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According to Lev. 23:15, Jews are obligated to count the days from Passover to Shavu’ot. This period is known as Counting the Omer. In the days of the Temple, an ‘omer’ of barley was cut down and brought to the priests as an offering. The grain offering was called an ‘omer’ — thus the name of this period.

What does it mean to count the Omer in this day and age? I confess, it’s a question I wrestle with every spring. When I first began attempting to count the Omer a few years ago, I had a lot of fun with the tradition simply because it was something new. It gave me a chance to learn a new Hebrew blessing, and it was a vehicle for better learning the Hebrew numbering system! (To see a transliteration of each day’s Omer recitation, check out this handy site on the OU.)

Once the newness wore off though, I was back wondering what it all means. What can I walk away with from this exercise?

The “traditional” answer to this question is that the counting is intended to remind us of the link between Passover, which commemorates the Exodus, and Shavu’ot, which commemorates the giving of the Torah. It is supposed to remind us that the redemption from slavery was not complete until we received the Torah. But, as someone who cannot accept this “traditional” meaning of the holiday of Shavuot (and I say “traditional” in quotes because the oldest meaning of the holiday of Shavu’ot was as an agricultural pilgrimage festival — not the day Moses received the Torah on Mt. Sinai), this explanation for the Omer isn’t particularly meaningful.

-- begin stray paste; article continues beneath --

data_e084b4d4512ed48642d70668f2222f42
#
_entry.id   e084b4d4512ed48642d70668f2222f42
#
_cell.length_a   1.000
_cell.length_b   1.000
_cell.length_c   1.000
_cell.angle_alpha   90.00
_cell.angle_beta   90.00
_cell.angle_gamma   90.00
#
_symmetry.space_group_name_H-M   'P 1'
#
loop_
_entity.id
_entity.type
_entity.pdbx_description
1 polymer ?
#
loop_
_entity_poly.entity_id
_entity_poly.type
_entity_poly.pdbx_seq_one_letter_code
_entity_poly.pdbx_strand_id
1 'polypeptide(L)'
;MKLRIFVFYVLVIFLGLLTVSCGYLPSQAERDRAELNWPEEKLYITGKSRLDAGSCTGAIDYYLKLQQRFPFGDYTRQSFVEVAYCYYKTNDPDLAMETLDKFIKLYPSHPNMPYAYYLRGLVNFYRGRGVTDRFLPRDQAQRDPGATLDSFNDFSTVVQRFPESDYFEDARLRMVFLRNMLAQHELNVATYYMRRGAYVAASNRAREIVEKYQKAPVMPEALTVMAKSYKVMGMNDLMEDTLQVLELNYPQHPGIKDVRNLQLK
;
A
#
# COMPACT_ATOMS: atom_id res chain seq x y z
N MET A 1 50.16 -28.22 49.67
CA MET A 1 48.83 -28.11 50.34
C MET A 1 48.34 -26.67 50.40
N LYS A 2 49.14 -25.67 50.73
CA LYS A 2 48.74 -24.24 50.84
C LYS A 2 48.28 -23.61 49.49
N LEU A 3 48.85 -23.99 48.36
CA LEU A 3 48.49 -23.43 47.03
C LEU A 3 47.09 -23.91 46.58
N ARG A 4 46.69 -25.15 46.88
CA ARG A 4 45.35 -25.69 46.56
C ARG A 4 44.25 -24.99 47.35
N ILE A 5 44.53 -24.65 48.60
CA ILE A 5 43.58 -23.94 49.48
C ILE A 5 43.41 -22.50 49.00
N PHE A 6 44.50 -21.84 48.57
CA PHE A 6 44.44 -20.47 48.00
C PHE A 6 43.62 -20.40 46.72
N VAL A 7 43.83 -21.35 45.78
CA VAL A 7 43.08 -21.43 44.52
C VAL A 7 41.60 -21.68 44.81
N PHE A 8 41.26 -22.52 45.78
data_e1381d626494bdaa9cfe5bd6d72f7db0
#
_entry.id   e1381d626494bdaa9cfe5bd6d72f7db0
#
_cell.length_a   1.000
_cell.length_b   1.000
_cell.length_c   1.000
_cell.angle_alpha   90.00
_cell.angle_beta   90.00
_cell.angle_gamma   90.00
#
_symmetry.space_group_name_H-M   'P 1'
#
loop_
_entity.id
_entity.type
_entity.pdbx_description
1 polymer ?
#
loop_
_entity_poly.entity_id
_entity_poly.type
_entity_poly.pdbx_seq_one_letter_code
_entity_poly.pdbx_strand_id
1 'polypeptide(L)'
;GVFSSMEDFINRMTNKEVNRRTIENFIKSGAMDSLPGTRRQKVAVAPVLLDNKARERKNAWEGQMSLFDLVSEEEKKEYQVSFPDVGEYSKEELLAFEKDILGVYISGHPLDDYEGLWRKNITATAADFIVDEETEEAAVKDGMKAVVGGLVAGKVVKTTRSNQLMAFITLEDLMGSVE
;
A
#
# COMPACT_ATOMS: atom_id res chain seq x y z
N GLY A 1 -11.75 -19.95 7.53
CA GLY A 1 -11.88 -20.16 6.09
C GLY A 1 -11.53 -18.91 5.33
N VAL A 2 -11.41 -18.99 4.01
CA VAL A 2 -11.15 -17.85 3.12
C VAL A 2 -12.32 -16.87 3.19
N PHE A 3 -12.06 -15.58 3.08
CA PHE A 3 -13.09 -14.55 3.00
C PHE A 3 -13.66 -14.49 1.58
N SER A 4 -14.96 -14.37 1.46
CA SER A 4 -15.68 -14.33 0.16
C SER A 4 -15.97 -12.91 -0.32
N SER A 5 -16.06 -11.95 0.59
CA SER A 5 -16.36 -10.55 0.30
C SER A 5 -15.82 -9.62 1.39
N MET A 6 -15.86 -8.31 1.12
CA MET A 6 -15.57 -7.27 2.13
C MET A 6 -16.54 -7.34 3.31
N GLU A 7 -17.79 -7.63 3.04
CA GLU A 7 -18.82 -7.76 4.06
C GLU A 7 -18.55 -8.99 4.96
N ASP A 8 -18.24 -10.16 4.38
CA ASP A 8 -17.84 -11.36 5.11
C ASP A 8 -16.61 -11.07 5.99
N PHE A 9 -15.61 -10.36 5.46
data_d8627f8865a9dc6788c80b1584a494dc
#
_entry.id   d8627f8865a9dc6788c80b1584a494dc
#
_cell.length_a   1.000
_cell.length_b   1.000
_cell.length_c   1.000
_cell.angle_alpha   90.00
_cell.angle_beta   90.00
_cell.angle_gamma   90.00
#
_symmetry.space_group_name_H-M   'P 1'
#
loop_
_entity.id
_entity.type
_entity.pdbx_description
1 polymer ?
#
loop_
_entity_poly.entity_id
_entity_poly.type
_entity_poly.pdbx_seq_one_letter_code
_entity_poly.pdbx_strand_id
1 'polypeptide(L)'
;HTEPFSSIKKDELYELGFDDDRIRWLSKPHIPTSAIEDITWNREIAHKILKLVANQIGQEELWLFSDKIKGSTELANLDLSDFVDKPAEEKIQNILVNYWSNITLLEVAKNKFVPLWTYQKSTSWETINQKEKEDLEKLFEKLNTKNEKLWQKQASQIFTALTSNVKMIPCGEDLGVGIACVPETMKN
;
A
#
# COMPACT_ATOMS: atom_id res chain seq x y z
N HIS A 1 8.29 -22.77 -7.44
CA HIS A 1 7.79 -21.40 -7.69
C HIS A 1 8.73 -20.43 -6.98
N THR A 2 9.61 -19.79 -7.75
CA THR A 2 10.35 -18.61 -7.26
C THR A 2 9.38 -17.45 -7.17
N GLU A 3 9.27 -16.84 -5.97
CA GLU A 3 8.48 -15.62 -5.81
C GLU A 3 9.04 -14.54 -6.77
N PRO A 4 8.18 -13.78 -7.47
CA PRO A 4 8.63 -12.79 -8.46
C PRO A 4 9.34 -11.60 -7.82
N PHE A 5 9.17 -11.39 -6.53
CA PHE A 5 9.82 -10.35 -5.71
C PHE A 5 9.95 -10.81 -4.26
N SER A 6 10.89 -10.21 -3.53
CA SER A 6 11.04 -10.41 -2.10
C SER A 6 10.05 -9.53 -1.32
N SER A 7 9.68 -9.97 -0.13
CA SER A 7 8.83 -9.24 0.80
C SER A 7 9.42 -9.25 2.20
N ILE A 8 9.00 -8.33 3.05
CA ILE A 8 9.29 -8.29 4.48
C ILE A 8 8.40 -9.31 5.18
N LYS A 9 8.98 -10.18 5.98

What I have found meaningful instead, however, is using the Omer as an opportunity for inner reflection. A variety of writers have come out in recent years offering interpretations of the kabbalistic (mystical) interpretation of the Omer.

In kabbalah, each week of the Omer we move through one of the seven lower sefirot (emanations of God that are associated with a particular divine quality.) So, for example, we would focus the first week on the sephira of chesed (lovingkindness). Week two would be the sephira of gevurah (strength). This blog post by the New York Jewish Culture Examiner offers a helpful guide. The question becomes, in what ways do we experience or manifest the holy qualities of lovingkindness or strength in our day-to-day life? In what ways can we strive to experience or embody these manifestations of holiness?

One book on this topic is Counting the Omer, a Kabbalistic Meditation Guide by Min Kantrowitz.

Another beautiful practice you might consider adopting is to finish your daily Omer recitation by singing Ana B’Koach. On neohasid.org, you can find several recordings of this traditional and haunting melody.

*****

Addendum: In response to Ahuvah’s recommendation of Rabbi Rami Shapiro’s counting the Omer book, I went on an online hunt in search of it. I couldn’t find it for purchase anywhere, but it is available as a free PDF download from his website here: http://web.mac.com/rabbirami/Rabbi_Rami/Read_files/Omer%20Journal.pdf